gasoline vapor at service stations is a mixture of 40-50 chemicals
Normally, the toxicity of a specific chemical is determined by the study of animals exposed to only one chemical. Toxicity testing of mixtures is rarely conducted since it is usually impossible to predict the possible combinations of chemicals that will be present in multiple-chemical exposures.
Xenobiotics administered or received simultaneously
may act independently of each other. However, in many cases, the
presence of one chemical may drastically affect the response to
another chemical. The toxicity of a combination of chemicals may
be less or it may be more than would be predicted from the known
effects of each individual chemical. The effect that one chemical
has on the toxic effect of another chemical is known as an interaction.
Types of Interactions
There are four basic types of interactions. Each is based on the expected effects caused by the individual chemicals.The types of interactions are:
This table quantitatively illustrates the percent of the population affected by individual exposure to chemical A and chemical B as well as exposure to the combination of chemical A and chemical B. It also gives the specific type of interaction:
The interactions described can be categorized
by their chemical or biological mechanisms as follows:
chemical reactions between chemicals
modifications in absorption, metabolism, or excretion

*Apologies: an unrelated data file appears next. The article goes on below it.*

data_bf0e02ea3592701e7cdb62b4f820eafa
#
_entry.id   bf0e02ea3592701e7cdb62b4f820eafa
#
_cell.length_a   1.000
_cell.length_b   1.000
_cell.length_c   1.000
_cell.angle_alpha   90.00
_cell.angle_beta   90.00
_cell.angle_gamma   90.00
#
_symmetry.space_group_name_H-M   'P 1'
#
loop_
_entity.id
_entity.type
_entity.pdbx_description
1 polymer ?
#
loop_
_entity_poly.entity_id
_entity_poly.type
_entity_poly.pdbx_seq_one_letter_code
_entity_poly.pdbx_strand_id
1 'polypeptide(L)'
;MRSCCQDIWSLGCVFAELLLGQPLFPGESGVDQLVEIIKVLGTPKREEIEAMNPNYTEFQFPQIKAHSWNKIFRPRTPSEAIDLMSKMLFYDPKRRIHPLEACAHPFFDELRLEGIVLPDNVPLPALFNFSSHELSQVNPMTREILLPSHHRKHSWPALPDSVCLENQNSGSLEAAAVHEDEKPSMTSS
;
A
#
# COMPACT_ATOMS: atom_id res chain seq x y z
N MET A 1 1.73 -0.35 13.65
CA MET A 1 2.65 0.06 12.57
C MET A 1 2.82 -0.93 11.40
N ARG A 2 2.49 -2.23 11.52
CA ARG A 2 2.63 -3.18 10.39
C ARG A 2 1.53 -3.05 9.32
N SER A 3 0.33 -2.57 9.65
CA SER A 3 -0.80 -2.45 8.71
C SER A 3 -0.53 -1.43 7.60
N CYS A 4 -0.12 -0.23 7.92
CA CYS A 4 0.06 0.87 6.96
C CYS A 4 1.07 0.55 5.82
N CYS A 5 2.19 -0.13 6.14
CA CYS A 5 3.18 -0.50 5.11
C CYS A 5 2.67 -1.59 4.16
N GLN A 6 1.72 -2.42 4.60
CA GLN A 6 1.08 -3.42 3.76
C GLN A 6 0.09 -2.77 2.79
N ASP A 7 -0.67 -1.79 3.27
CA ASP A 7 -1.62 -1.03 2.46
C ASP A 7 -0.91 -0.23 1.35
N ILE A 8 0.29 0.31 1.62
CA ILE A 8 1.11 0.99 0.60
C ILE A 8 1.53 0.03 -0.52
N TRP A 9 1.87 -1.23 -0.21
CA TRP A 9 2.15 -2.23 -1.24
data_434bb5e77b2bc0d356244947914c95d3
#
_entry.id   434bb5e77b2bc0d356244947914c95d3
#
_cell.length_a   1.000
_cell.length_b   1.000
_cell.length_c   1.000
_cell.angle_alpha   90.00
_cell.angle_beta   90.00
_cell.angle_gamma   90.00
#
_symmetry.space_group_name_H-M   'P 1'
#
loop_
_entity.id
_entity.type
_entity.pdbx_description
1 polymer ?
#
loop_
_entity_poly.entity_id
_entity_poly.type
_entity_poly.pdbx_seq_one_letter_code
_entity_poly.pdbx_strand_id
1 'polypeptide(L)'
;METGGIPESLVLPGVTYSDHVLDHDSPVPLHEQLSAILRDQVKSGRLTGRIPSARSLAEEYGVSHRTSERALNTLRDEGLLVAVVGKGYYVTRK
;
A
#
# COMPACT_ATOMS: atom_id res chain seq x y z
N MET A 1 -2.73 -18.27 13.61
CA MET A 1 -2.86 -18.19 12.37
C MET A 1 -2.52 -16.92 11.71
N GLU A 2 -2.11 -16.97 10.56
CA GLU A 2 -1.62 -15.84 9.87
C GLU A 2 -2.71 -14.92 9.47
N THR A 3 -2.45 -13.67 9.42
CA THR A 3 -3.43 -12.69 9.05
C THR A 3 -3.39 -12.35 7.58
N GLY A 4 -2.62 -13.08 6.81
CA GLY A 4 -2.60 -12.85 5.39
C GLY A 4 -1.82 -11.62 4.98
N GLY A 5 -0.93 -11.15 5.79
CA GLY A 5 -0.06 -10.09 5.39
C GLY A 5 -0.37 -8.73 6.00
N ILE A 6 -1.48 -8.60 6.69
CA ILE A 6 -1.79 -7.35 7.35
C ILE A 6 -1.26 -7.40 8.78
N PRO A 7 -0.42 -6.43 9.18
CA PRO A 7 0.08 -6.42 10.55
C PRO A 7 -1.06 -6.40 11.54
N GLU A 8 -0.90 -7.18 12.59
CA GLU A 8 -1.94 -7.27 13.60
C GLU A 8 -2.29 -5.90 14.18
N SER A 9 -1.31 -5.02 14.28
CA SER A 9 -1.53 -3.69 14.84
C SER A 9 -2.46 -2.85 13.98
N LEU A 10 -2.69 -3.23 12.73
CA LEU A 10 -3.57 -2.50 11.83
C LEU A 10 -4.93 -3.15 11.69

reactions at binding sites and receptors
Additivity is the most common type of drug interaction. Examples of chemical or drug additivity reactions are:
Two central nervous system (CNS) depressants taken at the same time, a tranquilizer and alcohol, often cause depression equal to the sum of that caused by each drug.
Organophosphate insecticides interfere with nerve conduction. The toxicity of the combination of two organophosphate insecticides is equal to the sum of the toxicity of each.
Chlorinated insecticides and halogenated solvents both produce liver toxicity. The hepatotoxicity of an insecticide formulation containing both is equivalent to the sum of the hepatotoxicity of each.
Antagonism is often a desirable effect in toxicology and is the basis for most antidotes. Examples include:
Potentiation occurs when a chemical that does not have a specific toxic effect makes another chemical more toxic. Examples are:
The hepatotoxicity of carbon tetrachloride is greatly enhanced by the presence of isopropanol. Such exposure may occur in the workplace.
Normally, warfarin (a widely used anticoagulant in cardiac disease) is bound to plasma albumin so that only 2% of the warfarin is active. Drugs which compete for binding sites on albumin increase the level of free warfarin to 4% causing fatal hemorrhage.
Synergism can have serious health effects. With synergism, exposure to a chemical may drastically increase the effect of another chemical. Examples are:
Exposure to both cigarette smoke and radon results in a significantly greater risk for lung cancer than the sum of the risks of each.
The combination of exposure to asbestos and cigarette smoke results in a significantly greater risk for lung cancer than the sum of the risks of each.
The hepatotoxicity of a combination of ethanol and carbon tetrachloride is much greater than the sum of the hepatotoxicity of each.
Different types of interactions can occur at different target sites for the same combination of two chemicals. For example, chlorinated insecticides and halogenated solvents (which are often used together in insecticide formulations) can produce liver toxicity with the interaction being additive.
The same combination of chemicals produces
a different type of interaction on the central nervous system.
Chlorinated insecticides stimulate the central nervous system
whereas halogenated solvents cause depression of the nervous system.
The effect of simultaneous exposure is an antagonistic interaction.